There were a number of strong pre-war Arab - Nazi organizations — the Iron Shirts (led by Fakhri al-Barudi of the National Bloc, member of the Syrian Parliament to this day); the League for National Action (headed by Abu al-Huda al-Yafi, Dr. Zaki al-Jabi and others); the An-Nadi al-Arabi Club of Damascus (headed by Dr. Said Abd al-Fattah al-Imam);

the "Councils for the Defence of Arab Palestine" (headed by well - known pro - Nazi leaders, such as Nabih al-Azma, Adil Arslan and others); the "Syrian National Party" (led by the Fascist Anton Saada, who escaped during the war to the Germans and was sent by them to the Argentine). The National Bloc, the principal party in Syria, and more particularly the Istiqlal group (headed by Shukri al - Kuwatli, now President of the Syrian Republic) had for many years been openly pro-Nazi.

Before the war, Baldur von Schirach , leader of the Hitlerjugend, visited Syria on a special mission and established close contact with these circles and with the Arab youth organisation.

In Iraq , xenophobia has long been characteristic of the political mentality of the country's leaders , and even the so - called proBritish group was not entirely free of it. The Army played an important part both in domestic and foreign policy, and it was entirely pro-Nazi before the war. In Iraq, as in Syria, there were a number of pro-Nazi clubs and associations which were in contact with the German Ambassador, Dr. Grobba. Among them may be mentioned the Al-Muthanna Club, founded by Dr. Amin Ruweiha, Said Thabit and others, and the Al-Futuwa Club , which sent delegates to the Nuremberg rallies.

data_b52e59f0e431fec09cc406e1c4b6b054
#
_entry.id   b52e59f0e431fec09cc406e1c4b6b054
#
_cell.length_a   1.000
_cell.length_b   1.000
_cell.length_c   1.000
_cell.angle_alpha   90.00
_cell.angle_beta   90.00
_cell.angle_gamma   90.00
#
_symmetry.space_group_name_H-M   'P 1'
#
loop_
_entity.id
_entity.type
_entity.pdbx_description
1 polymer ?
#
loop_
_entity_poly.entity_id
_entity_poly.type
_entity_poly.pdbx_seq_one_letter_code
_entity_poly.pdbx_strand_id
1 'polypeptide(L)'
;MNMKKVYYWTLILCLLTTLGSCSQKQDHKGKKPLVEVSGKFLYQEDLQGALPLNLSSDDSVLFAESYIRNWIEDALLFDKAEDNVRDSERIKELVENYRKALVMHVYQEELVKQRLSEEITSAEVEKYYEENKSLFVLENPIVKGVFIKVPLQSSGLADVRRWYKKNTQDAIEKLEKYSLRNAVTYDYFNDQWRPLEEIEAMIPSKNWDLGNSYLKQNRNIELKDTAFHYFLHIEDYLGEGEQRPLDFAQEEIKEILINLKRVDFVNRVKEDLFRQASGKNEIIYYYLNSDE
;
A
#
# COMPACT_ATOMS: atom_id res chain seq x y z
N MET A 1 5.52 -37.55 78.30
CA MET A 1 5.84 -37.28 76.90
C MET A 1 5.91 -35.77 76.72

In the early part of the war, Iraqi politicians had relations with the German ambassadors in Baghdad and Ankara. Von Papen's top contact man with Middle Eastern Arab circles was the well-known Iraqi politician, Naji Shawkat.

At the beginning of the war there were a considerable number of political emigrés in Iraq; most of them had come from Palestine, were violently anti-British and had close connections with the Germans. These included Haj Amin al-Husseini, Jamal al-Husseini, Munif al-Husseini, Daud al-Husseini , Is'haq as-Salah al-Husseini, Amin Tamimi, Hasan Abu Saud, Fawzi Qauqji , Izz - ad - Din ash-Shawa, Is'haq Darwish, Dr. Amin Ruweiha, Salim Abd ur - Rahman , Darwish Maqdadi and many others.

With the help of the Iraqi Government , some of them had become civil servants and teachers in Iraq, and were thus in a position to propagate their doctrines among the masses of the people.

Haj Amin al-Husseini, ex-Mufti of Jerusalem, was the central figure in the group. When he had come to Iraq from Syria in mid-October, 1939, he was received by Nuri Said, then Prime Minister of Iraq, with the state pomp and ceremony usually accorded a visiting hero.

On October 22nd, Nuri Said gave an official banquet in his honour, attended by members of the Cabinet, the Presidents of the House of Representatives and the Senate, Rashid Ali el Kailani, and many other notables. This was the first of a series of similar receptions and celebrations , attended among others, by Taha el Hashimi, Minister of Defence, and Ali Jawdat el Ayyubi, at present Iraqi Minister to Washington.

The hospitality of the Iraqi Government did not end with these banquets. The ex-Mufti was voted voted £18,000 by the Iraqi Parliament and was further paid the sum of £1,000 a month out of the Iraqi Secret Service Funds in addition to the...

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Samuel Rolbant, "The Arabs: Politics and People", Amal Publications, 1948. pp.24-25
https://books.google.com/books?id=LVsBAAAAMAAJ&dq=%22lebanon+did+not+declare+war+on+Germany+until+February%22

The Middle East and Arab Countries: A Collection of Pamphlets].

Issue 11 of The Middle East and Arab Countries: A Collection of Pamphlets].
pp.24-25
https://books.google.com/books?id=GXDiAAAAMAAJ&dq=%22the+way+the+Arab+world+felt+during+the+war%22